Is it really so difficult for a Baptist to confess those words? What if we were to argue that in our understanding this paragraph were teaching that the spiritual children of believers – i.e. those whom they led to faith – are to be baptized? Such a reading is at least plausible. Paul spoke in Galatians 3:7 of those who shared Abraham’s faith as his children, and that principle applied more broadly than only to Abraham. In I Timothy 1:2 he called Timothy “my true child in the faith,” clearly meaning a spiritual descent. Oh, you say, but the framers of the confession covered that by speaking not only of children, but of infants! Except that in I Corinthians 3:1 Paul called immature Christians “infants in Christ.”
Why don’t we just confess the words of the Westminster Confession, but say that in our understanding 28:4 means that Christians and all whom they lead to faith, even if they be spiritually immature, should be baptized? What Baptist couldn’t confess that? And after all, we’re using Paul’s own eminently biblical language to say it. Honestly, think about this question: why write a new Confession of Faith?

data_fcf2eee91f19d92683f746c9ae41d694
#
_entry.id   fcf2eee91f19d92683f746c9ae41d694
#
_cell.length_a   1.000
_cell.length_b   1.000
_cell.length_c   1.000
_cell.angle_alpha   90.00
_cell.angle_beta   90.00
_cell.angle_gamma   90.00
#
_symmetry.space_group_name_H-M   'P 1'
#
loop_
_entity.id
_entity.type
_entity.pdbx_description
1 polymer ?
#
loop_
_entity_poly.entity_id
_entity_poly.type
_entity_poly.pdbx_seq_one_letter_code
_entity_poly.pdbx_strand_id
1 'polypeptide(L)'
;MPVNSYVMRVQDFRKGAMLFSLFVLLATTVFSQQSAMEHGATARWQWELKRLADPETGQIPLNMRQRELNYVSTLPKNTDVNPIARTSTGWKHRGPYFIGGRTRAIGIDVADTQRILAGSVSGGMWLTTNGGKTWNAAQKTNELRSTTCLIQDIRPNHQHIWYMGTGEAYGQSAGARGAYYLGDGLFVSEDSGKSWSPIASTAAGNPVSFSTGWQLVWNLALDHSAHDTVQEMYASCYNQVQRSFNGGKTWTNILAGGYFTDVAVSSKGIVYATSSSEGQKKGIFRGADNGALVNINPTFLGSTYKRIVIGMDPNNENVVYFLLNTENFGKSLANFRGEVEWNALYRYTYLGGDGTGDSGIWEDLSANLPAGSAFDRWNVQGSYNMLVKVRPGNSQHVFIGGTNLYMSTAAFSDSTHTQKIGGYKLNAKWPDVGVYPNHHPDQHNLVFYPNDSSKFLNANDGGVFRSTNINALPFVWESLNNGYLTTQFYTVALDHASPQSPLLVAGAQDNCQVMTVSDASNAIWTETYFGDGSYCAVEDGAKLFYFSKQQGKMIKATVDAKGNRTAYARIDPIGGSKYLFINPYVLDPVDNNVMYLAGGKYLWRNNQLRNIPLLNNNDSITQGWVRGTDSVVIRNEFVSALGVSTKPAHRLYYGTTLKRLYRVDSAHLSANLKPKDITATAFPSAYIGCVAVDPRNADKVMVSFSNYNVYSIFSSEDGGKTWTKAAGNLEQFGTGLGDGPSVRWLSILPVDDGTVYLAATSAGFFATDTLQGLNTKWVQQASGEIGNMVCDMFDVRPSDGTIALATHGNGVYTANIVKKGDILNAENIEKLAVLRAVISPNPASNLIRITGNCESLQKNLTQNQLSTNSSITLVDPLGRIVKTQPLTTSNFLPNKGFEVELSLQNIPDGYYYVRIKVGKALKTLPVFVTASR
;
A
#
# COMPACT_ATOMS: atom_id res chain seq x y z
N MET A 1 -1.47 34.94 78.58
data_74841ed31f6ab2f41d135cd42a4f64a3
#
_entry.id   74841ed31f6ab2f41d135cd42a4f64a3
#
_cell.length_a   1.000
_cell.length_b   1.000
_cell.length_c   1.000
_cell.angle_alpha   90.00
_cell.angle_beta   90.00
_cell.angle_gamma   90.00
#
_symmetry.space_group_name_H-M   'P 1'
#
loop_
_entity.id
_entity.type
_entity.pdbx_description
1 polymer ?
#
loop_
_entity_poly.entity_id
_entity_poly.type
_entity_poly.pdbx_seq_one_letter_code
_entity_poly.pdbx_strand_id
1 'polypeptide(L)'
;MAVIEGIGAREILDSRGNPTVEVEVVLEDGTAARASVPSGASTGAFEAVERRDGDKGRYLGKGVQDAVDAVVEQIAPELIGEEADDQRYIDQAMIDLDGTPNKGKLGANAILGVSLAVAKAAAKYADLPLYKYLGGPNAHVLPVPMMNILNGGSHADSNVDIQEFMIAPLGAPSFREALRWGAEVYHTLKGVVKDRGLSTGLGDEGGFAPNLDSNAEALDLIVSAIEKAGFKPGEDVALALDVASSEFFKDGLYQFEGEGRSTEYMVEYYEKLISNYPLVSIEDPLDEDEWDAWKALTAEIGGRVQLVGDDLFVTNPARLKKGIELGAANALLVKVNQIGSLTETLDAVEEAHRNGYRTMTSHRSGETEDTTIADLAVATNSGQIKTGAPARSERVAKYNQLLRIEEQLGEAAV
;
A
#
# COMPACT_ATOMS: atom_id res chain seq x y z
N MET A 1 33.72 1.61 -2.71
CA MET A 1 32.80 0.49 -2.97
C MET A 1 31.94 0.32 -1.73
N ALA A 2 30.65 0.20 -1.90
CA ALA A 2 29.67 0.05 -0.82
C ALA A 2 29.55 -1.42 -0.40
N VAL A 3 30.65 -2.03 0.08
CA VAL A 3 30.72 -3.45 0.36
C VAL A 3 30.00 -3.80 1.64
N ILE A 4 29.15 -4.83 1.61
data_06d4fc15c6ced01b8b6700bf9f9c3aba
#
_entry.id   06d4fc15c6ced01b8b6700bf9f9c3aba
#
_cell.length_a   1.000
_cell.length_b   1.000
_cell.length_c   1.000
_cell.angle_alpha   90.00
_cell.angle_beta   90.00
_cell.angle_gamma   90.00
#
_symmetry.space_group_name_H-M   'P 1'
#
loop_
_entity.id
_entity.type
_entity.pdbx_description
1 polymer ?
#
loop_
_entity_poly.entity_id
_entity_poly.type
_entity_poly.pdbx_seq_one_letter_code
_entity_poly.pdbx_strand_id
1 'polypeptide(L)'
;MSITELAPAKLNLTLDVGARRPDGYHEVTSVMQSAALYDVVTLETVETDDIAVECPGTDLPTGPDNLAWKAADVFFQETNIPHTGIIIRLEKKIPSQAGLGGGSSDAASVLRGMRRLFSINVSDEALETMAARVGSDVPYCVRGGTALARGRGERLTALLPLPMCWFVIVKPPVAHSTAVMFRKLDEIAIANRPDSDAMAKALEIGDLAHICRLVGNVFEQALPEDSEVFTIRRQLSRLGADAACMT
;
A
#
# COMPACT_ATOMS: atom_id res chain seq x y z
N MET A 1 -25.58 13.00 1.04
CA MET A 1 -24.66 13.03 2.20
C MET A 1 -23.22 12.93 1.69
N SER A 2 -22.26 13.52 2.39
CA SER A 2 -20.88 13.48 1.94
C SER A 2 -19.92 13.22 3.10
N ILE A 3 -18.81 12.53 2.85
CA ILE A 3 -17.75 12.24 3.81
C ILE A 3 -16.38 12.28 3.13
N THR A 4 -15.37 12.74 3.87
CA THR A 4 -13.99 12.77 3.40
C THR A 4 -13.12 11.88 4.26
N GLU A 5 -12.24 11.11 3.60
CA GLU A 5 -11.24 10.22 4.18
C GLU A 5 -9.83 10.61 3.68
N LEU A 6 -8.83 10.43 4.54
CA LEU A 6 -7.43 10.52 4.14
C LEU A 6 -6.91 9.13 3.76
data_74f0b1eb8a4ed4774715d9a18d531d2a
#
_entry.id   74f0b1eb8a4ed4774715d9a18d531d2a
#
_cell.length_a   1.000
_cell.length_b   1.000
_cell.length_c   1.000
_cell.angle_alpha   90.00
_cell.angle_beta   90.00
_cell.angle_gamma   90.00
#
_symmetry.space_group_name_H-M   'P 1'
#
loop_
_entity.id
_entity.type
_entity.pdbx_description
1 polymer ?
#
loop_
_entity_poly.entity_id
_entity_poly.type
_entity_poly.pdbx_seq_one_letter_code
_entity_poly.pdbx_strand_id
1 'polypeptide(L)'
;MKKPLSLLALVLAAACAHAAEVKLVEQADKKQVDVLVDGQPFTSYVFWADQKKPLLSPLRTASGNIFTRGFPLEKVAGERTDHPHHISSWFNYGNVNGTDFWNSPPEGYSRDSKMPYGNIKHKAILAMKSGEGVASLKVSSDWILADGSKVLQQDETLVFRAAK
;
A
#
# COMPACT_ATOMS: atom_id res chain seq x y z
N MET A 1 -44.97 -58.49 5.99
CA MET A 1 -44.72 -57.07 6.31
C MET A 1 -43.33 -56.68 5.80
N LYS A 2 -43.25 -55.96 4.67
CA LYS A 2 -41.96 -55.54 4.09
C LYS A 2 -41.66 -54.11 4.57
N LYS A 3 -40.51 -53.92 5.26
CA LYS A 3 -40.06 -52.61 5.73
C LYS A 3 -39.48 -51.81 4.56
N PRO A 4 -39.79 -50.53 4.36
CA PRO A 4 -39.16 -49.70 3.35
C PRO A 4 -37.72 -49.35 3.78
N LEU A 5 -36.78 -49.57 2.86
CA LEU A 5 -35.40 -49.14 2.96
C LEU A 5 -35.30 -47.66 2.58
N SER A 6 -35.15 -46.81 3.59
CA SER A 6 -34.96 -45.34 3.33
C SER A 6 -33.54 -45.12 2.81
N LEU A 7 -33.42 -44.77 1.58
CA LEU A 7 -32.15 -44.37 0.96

The reason is that of course we all know that immature spiritual children in the faith is not what the Westminster Assembly meant. As such, it would be dishonest on our part to pretend that we hold their Confession when we neither believe nor practice in accordance with their own meaning of their own words. It would be silly to pretend otherwise. To subscribe to WCF 28:4 we would have to believe what the Westminster Assembly meant by 28:4; our own plausible re-interpretation of their words simply won’t do.